Research Hopes to Learn How to Prevent Chemoresistance in Ovarian Cancer
Author: | May 13, 2020
Research backed by federal funding and led by researchers at the University of Minnesota Medical School looks to better understand one of the hardest cancers to detect and treat in women—ovarian cancer. Martina Bazzaro, PhD, an associate professor in the Department of Obstetrics, Gynecology and Women's Health, has received support from the National Institutes of Health and the Department of the Defense to study cellular proteins involved in ovarian cancer chemoresistance.
“One of our goals is to look at the effect of a protein called, UNC-45A, in ovarian cancer chemoresistance,” said Dr. Bazzaro, who leads the research in collaboration with David Odde, PhD, in the College of Science and Engineering. “We have some understanding of why and when chemoresistance happens, but clearly there is much more work that needs to be done to fully understand the complexities of it.”
Dr. Bazzaro’s knowledge about this protein dates back more than 10 years when she first started studying UNC-45A as a fellow at John Hopkins University. At that time, she was part of the team who first discovered this protein’s role in cancer cells and in ovarian cancer. Today, she says, only a handful of laboratories in the world study UNC-45A, including her own.
“When I came to the University of Minnesota as a new assistant professor, me and my graduate student, Ashley Mooneyham (now a PhD) found that, during the cancer process in patients, cancer cells resistant to paclitaxel (a common type of chemotherapy) increased the amount of this protein. We then found that more UNC-45A in the cells caused cancer cells to become much less sensitive to paclitaxel,” Dr. Bazzaro said.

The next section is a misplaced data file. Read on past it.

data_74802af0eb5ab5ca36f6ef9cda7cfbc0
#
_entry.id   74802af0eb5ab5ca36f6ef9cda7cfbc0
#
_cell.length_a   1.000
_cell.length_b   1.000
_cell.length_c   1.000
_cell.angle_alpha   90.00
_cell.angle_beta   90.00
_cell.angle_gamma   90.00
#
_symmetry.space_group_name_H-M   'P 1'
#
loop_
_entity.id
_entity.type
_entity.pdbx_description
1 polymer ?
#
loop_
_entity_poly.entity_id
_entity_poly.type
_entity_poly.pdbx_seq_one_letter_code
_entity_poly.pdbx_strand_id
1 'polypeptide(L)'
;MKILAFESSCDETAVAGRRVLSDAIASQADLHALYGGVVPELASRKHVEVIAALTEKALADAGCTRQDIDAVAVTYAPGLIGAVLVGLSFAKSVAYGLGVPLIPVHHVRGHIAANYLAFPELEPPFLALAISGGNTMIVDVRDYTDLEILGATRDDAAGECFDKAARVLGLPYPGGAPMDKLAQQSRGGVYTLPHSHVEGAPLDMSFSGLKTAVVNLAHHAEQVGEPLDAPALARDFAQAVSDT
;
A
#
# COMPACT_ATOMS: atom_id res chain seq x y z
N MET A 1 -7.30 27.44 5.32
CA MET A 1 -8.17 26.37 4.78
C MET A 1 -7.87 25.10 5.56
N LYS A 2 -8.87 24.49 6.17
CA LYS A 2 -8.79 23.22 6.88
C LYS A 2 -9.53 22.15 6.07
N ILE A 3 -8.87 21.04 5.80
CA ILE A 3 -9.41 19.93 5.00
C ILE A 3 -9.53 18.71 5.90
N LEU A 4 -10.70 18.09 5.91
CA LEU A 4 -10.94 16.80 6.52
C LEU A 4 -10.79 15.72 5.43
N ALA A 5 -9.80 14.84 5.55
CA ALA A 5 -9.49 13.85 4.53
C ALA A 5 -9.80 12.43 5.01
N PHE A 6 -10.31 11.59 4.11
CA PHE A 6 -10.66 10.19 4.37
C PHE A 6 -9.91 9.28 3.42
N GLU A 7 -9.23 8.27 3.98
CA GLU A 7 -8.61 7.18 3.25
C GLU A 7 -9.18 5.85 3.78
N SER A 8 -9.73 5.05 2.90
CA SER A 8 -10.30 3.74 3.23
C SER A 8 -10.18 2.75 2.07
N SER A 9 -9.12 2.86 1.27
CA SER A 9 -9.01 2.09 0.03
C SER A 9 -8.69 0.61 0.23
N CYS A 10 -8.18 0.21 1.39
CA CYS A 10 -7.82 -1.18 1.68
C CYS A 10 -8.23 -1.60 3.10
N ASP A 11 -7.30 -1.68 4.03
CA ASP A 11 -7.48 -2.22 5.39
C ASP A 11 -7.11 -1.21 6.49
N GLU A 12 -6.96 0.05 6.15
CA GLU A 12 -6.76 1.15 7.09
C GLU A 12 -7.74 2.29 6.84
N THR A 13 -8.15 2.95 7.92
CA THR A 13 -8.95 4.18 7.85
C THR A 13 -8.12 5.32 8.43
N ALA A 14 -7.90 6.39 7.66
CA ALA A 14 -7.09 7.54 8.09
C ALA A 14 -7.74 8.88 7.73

Paclitaxel kills cancer cells by preventing them from dividing properly. It makes microtubules—a sort of rubber band inside the cells that help them divide and grow—more rigid, causing the cancer cells to die. However, Dr. Bazzaro and Melissa Gardner, PhD, found the protein UNC-45A, inside cancer cells, acts by destabilizing microtubules and, therefore, counteracting the chemotherapy and causing chemoresistance. Dr. Bazzaro’s research looks to find a way to inhibit the effect of this protein, giving hope to ovarian cancer patients whose first line of defense is typically chemotherapy.
“A majority of ovarian cancer patients are diagnosed very late,” she said. “By the time the cancer is detected, the cancer has spread. These patients will undergo debulking surgery, where the surgeon goes in and removes the cancer, followed by chemotherapy to kill any cancer not removed by surgery. Unfortunately, in most cases, the cancer returns because it develops resistance to the chemotherapy.”
Because paclitaxel is the most commonly used chemotherapy agent to treat all cancers, Dr. Bazzaro says her research may help find answers to combat chemoresistance in more than just ovarian cancer—it’s possible UNC-45A plays a crucial role in other human cancers and in neurodegenerative diseases, like Alzheimer’s, which affects mostly elderly women.
“One of the goals of my research is aimed at understanding the basic biological mechanisms of UNC-45A,” Dr. Bazzaro said. “We believe this will lead to how cancer cells develop chemoresistance and why neurons die in Alzheimer’s disease. As we understand how this protein works, the more we can put the pieces together and can design treatments that are more effective for the patients.”